Every day thousands of Londoners should bless the name of George Jennings. Few history books will let you into the secret, but Jennings was the Victorian entrepreneur who built London's first public conveniences.

Before the Victorians, Londoners were free and easy as to how and where they relieved themselves, But by the middle of the 19th century, gentility demanded more privacy.

Jennings' coup was to install the loos at the Great Exhibition of 1851. He then suggested building 'halting stations all over London with a small fee for their use - hence the phrase 'to spend a penny'. Sadly, few of these are still with us. One survivor is the urinal in Star Yard, behind the Law Courts, which features the royal coat of arms on several panels. Also still with us - just - is this cast-iron creation (right) which stands outside the disused Con-naught Tavern in Beckton, east London. Its prefabricated panels, ornamental grille, conical roof and iron lamp fittings remind us that spending a penny was once an aesthetic as well as a functional pleasure.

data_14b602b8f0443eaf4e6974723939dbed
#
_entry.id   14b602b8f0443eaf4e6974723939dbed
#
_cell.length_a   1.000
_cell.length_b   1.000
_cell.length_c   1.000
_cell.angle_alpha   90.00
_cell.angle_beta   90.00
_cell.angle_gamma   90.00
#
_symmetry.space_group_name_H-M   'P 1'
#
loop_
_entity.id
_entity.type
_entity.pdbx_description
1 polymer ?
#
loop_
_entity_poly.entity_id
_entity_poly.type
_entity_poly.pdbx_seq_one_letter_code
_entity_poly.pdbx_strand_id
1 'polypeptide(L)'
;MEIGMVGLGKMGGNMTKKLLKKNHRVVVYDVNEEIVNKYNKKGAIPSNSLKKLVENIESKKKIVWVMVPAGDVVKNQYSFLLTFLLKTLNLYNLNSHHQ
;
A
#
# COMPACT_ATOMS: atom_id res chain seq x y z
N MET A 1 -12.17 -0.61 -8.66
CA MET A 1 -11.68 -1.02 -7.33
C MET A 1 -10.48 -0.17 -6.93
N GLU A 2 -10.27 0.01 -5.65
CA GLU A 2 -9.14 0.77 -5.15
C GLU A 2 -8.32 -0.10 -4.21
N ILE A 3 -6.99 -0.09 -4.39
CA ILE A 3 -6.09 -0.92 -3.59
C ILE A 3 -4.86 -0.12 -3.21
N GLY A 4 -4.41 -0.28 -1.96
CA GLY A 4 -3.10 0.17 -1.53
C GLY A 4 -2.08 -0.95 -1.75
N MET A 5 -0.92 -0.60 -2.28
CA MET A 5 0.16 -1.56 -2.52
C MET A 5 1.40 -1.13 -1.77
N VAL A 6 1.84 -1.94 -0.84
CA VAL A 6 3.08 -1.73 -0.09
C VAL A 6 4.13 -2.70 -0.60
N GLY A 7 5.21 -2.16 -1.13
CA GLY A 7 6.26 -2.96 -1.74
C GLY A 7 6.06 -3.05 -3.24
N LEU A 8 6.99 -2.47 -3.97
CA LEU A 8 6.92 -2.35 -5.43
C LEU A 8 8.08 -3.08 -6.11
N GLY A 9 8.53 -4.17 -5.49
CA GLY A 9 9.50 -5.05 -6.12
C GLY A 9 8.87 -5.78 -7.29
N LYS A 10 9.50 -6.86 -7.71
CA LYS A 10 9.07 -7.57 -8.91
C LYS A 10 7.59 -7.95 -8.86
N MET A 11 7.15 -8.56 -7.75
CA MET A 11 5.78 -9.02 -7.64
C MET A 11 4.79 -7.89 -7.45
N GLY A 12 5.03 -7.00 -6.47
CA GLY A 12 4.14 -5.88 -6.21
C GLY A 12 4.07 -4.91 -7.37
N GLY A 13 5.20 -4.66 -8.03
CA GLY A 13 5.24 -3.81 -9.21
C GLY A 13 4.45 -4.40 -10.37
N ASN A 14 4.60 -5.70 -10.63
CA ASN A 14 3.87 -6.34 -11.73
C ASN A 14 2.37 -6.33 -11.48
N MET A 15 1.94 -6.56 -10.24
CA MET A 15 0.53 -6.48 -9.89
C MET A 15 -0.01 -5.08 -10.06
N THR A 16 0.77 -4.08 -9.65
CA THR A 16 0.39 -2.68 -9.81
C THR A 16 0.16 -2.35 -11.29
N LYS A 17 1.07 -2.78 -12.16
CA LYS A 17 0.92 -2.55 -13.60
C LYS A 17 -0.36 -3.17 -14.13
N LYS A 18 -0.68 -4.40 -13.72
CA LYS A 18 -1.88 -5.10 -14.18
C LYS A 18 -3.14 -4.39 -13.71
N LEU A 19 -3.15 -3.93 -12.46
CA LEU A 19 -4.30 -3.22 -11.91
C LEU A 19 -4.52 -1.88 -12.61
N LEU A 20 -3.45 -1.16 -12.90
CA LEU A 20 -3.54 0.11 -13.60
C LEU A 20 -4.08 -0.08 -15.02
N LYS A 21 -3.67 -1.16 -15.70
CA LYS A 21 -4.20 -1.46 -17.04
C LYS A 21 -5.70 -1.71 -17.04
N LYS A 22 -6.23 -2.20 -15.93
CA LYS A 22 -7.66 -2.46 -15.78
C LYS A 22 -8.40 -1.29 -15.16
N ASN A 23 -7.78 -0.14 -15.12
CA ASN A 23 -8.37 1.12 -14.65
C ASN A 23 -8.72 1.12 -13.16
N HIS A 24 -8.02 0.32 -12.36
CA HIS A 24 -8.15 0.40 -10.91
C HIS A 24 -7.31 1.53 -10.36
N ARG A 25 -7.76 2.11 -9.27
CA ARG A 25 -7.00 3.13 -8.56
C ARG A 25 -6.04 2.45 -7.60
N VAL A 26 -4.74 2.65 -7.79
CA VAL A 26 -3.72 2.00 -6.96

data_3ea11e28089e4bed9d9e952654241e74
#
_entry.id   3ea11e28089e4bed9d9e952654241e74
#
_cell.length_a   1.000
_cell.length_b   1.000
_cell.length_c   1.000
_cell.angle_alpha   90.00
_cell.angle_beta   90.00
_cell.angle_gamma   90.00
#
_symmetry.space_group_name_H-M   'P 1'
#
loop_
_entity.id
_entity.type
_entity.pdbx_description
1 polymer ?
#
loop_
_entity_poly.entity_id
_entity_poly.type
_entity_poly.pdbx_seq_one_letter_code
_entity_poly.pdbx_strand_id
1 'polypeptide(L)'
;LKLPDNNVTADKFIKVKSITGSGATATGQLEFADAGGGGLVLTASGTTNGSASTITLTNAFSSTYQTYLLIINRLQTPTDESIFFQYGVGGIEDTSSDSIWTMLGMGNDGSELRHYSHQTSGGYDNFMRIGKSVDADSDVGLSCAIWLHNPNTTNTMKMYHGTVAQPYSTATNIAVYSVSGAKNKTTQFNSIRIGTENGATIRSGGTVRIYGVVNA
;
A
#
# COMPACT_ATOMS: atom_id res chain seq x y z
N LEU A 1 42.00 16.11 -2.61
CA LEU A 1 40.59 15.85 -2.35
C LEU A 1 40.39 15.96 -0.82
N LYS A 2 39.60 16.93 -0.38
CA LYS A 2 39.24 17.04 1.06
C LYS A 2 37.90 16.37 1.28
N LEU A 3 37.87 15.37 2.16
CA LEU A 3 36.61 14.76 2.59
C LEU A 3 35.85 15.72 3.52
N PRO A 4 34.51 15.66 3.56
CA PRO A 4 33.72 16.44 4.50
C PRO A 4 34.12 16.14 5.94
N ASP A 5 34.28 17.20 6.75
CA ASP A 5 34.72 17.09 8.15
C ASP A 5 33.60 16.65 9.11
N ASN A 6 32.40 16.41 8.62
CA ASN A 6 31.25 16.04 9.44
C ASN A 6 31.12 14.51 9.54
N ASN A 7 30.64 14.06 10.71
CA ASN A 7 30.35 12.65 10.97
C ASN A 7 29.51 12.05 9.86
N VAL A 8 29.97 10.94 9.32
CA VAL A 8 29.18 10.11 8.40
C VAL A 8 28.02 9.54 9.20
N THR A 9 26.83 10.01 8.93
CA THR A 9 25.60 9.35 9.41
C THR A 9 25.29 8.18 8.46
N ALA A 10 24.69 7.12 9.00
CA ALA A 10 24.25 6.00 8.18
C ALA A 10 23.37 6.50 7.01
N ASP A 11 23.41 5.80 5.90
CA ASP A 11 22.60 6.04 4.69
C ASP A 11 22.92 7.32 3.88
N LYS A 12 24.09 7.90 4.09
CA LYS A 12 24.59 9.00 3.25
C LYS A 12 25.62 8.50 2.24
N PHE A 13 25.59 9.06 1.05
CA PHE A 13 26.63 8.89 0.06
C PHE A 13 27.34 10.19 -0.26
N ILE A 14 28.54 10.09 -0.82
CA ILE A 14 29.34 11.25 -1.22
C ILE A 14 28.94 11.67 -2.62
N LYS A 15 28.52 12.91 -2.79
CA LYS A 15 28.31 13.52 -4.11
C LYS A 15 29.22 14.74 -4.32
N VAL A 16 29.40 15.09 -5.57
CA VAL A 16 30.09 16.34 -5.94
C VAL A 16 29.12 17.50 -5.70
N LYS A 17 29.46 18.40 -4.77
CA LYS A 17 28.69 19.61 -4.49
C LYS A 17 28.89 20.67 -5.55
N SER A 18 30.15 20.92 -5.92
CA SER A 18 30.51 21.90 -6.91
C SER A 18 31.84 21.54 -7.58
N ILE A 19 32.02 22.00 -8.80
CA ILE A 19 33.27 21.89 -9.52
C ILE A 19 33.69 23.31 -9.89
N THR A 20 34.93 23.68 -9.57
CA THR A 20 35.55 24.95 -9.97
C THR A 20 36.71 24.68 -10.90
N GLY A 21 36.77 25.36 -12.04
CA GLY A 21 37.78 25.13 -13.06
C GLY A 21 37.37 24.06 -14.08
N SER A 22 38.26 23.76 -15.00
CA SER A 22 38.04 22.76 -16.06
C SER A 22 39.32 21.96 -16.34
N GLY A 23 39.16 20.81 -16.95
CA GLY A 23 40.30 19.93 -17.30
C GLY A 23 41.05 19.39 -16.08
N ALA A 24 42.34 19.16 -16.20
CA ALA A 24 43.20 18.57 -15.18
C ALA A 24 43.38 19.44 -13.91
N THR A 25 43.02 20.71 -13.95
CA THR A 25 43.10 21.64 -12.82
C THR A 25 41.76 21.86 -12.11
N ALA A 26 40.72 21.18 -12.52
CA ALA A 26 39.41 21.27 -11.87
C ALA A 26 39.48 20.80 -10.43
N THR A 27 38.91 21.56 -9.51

(Photograph omitted)

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